- C4 – appreciation of the different styles of Club Dance music from the 1970s onwards, and how they influence modern-day remixes.
- SP5 – creating an interesting remix needs creative thinking to ensure that it has the right balance between originality and reusing existing material.
The beginnings of Club Dance
As always when developing a new musical style, club dance evolved gradually from a number of different influences. These include Jamaican dub and funk. The development of music software within recording studios also played a big part.
The BBC Bitesize pages found here are a good source of information to begin with. Watch the technology video found at the bottom of the page.
What technology is used in a modern Club Dance song?
Well, there is a huge range of hardware and software, that you can use, but the most common are samplers, drum machines, synthesisers/keyboards.
Jean Michel Jarre
‘Who is he?’ you may well ask! He isn’t a modern club dance artist, but I guess that many of you need less of an introduction to modern artists. Jean Michel Jarre is a pioneer of European club dance music in the 1970s and 1980s, and he also helped to establish the place of huge live gigs with amazing light shows.
Our Practical Task
You are going to do your own remix version of Adele’s Skyfall.
To get an idea of the different styles of remix you could do, you must firstly listen to them:
Also, I think that the start of this Uptown Funk remix is a great one to listen to because they layers build gradually:
Then we need to examine how you can use Cubase to produce your own version.
Before you start out
You need to listen to the original song and make some key decisions before you start. As you can hear from the versions above, they choose different aspects of the song to focus on, and don’t necessarily include every section or idea from the original version. The musical ideas are often simplified too, making it easier for you to produce your own version.
You must think about the following choices now, before you start:
- Are you going to include every section from the original song?
- Can you work out the basic musical patterns in the song, and think about which ones you want to use?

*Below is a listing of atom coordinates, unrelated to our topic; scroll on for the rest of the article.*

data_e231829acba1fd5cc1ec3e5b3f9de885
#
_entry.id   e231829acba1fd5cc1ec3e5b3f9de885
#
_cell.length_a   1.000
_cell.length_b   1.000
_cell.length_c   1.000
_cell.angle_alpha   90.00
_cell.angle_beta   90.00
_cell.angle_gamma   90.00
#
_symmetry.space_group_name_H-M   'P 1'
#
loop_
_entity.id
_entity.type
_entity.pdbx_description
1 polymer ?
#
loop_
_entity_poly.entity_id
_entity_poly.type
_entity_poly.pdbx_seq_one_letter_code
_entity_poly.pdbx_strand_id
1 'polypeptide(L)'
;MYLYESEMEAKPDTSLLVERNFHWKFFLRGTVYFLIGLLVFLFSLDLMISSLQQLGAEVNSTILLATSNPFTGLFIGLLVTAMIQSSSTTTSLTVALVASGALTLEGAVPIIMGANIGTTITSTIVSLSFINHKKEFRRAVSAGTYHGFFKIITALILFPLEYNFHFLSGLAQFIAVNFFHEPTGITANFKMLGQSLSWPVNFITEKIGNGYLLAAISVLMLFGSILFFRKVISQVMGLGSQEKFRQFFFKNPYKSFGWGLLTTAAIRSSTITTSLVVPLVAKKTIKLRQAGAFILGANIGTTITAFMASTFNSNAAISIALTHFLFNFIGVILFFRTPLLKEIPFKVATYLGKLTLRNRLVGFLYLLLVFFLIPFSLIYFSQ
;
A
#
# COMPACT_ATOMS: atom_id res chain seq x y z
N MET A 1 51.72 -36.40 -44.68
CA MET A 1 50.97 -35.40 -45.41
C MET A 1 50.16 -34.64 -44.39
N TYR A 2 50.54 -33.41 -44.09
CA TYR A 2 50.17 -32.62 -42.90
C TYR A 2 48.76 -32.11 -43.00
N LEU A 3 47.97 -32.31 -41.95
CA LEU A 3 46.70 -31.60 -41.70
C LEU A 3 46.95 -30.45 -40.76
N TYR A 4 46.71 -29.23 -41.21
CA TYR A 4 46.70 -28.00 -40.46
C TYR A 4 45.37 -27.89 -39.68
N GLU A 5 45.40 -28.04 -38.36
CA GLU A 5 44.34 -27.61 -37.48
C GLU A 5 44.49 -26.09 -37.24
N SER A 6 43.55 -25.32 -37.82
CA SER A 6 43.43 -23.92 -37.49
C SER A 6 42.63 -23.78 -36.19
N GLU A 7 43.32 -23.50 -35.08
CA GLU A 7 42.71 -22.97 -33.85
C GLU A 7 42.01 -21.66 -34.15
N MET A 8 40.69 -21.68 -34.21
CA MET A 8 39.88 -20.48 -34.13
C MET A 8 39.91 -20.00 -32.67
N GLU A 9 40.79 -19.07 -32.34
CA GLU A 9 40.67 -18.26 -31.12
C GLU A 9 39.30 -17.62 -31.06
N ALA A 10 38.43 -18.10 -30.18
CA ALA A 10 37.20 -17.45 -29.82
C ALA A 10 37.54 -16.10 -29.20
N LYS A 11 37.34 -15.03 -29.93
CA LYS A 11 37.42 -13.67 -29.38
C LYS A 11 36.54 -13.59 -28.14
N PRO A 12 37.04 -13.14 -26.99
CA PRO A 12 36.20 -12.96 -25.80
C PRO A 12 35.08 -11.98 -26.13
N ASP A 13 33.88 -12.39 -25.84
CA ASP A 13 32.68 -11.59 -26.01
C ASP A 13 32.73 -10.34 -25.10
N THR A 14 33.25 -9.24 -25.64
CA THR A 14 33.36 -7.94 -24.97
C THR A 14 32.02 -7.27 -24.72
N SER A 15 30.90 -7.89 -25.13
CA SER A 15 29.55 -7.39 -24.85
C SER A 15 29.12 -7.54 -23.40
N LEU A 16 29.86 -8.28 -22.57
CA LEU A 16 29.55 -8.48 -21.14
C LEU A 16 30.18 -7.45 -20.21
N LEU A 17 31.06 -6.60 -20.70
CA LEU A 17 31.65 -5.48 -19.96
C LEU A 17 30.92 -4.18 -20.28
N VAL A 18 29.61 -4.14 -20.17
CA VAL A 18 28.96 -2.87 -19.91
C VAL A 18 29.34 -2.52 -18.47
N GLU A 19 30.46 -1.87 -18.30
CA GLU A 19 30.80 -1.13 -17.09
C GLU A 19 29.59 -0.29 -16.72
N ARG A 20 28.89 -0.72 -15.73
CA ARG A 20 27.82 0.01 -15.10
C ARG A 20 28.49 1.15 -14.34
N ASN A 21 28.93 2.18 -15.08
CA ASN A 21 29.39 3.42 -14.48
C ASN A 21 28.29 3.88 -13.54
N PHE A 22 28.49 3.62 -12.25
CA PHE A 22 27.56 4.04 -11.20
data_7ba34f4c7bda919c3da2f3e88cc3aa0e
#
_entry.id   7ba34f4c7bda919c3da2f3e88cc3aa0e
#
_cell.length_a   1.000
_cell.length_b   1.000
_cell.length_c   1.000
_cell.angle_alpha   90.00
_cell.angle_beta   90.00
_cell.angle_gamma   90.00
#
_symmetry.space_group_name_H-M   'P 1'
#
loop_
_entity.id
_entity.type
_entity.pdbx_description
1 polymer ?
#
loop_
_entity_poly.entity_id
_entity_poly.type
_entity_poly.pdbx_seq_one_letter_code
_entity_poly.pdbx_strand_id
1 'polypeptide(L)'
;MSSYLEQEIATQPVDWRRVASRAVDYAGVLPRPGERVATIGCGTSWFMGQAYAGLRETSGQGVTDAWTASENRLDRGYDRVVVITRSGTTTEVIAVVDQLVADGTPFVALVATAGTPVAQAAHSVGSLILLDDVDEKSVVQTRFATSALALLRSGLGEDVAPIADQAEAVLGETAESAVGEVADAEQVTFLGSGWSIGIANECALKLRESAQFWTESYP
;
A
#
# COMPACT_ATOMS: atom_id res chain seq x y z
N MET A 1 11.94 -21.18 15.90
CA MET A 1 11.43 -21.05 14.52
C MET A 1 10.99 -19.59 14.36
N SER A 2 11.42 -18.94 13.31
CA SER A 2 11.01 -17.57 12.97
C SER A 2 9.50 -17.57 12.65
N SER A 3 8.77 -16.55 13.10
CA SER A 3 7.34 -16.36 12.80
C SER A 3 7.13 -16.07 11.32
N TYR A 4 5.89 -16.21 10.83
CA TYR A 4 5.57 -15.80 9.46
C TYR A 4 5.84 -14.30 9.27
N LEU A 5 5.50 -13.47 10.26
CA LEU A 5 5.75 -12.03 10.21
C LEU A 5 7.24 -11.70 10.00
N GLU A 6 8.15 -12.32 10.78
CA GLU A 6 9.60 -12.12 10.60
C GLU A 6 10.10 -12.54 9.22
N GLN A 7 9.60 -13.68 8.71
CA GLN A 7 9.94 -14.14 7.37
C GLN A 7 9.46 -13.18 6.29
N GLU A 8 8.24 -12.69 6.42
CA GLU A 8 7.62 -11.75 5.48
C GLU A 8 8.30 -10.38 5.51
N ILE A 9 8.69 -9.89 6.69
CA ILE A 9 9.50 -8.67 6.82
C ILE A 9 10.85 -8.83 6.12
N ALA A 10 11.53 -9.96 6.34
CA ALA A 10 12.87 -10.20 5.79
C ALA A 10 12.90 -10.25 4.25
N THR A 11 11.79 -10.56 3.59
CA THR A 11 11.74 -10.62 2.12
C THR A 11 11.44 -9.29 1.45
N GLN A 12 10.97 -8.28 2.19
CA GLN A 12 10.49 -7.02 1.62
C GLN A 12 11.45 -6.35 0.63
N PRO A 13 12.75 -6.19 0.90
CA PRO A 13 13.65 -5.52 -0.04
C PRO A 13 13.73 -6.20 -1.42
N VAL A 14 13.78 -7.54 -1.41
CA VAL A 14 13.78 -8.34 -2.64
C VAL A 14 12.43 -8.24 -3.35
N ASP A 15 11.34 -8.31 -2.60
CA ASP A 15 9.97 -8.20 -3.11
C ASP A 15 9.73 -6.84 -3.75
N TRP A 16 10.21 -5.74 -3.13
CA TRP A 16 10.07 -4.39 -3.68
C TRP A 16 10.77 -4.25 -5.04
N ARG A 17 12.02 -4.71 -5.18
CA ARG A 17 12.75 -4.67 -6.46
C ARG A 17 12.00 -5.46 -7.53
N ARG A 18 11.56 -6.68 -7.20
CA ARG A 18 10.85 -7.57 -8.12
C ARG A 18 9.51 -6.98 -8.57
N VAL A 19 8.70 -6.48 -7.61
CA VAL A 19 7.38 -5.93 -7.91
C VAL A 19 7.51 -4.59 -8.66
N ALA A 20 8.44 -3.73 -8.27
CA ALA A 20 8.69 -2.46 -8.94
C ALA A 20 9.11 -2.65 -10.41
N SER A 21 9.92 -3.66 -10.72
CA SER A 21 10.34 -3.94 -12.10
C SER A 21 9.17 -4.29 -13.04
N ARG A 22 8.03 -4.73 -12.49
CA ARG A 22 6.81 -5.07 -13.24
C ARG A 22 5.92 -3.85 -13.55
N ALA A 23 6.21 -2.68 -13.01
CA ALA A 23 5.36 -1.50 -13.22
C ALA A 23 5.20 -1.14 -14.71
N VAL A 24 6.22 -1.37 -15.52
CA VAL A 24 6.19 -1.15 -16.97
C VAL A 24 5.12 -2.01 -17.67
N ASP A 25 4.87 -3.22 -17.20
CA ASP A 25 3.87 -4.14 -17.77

1a – Tempo and drum beat (basic)
Adele’s version is at 75 bpm (beats per minute), so you’ve a choice – either to keep the tempo at this speed, and produce something laid back, or to double the beat to 150 bpm. Watch the training video to help you produce your drum beat.
1b – Fills and further detail (more advanced)
Adding in little details, like drum fills is the difference between a simple and a detailed remix. Watch the tutorial below for further help.
2 – Adding the chords and bass
This is where your keyboard skills come in. Using the chord patterns below, you are going to record in live to Cubase the chord pattern(s) you wish to use. Here are the patterns – they are also printed in your workbooks too. You may notice that there are four different chord patterns available. Everyone will need to use pattern A, but if you can use the other three patterns, this will make your remix more interesting and give you a better chance of a higher level:
- To understand how music and art are linked in the C20th and C21st.
- To study and understand the main musical features of minimalism.
- To compose a short minimalist composition, which is based on the main musical features of the style.
- SP2/5 and C4 – developing understanding of the cultural influences of minimalist art and music, and how we take creative inspiration from it.
Minimalism, a style developed in the US after the 2nd World War, combines three different musical styles together:
- The music is tonal – it has a key signature and a tonic or key note (from Western Europe)
- Some of the melodic ideas are influenced by Gamelan music from Indonesia (see first example below)
- The rhythmic style and combination of parts is heavily influenced by African drumming (see second example below)
Also, think about these two pieces and how they might have influenced this video below:
There are three basic techniques used in the composition of most minimalist music:
- Looping – ideas are repeated or looped over and over again
- Layering – instrumental parts are build up on top of each other
- Phase shifting – ideas shift in and out of time with each other
These three techniques are used to allow the music to develop gradually over a long period of time. Often minimalist pieces are incredibly long and seemingly very repetitive. Many of them use lots of percussion instruments (see box below).
Looping, Layering and Phase shifting in more detail
These three techniques are explored throughout all of minimalism, by composers such as Steve Reich and Terry Riley. Riley’s In C, uses lots of ostinatos (short musical ideas) on after another, which can be played by any number of different instruments any number of times – all you have to do is move through them in order. This is a classic example of layering. Also, think what this means for each individual performance of the music…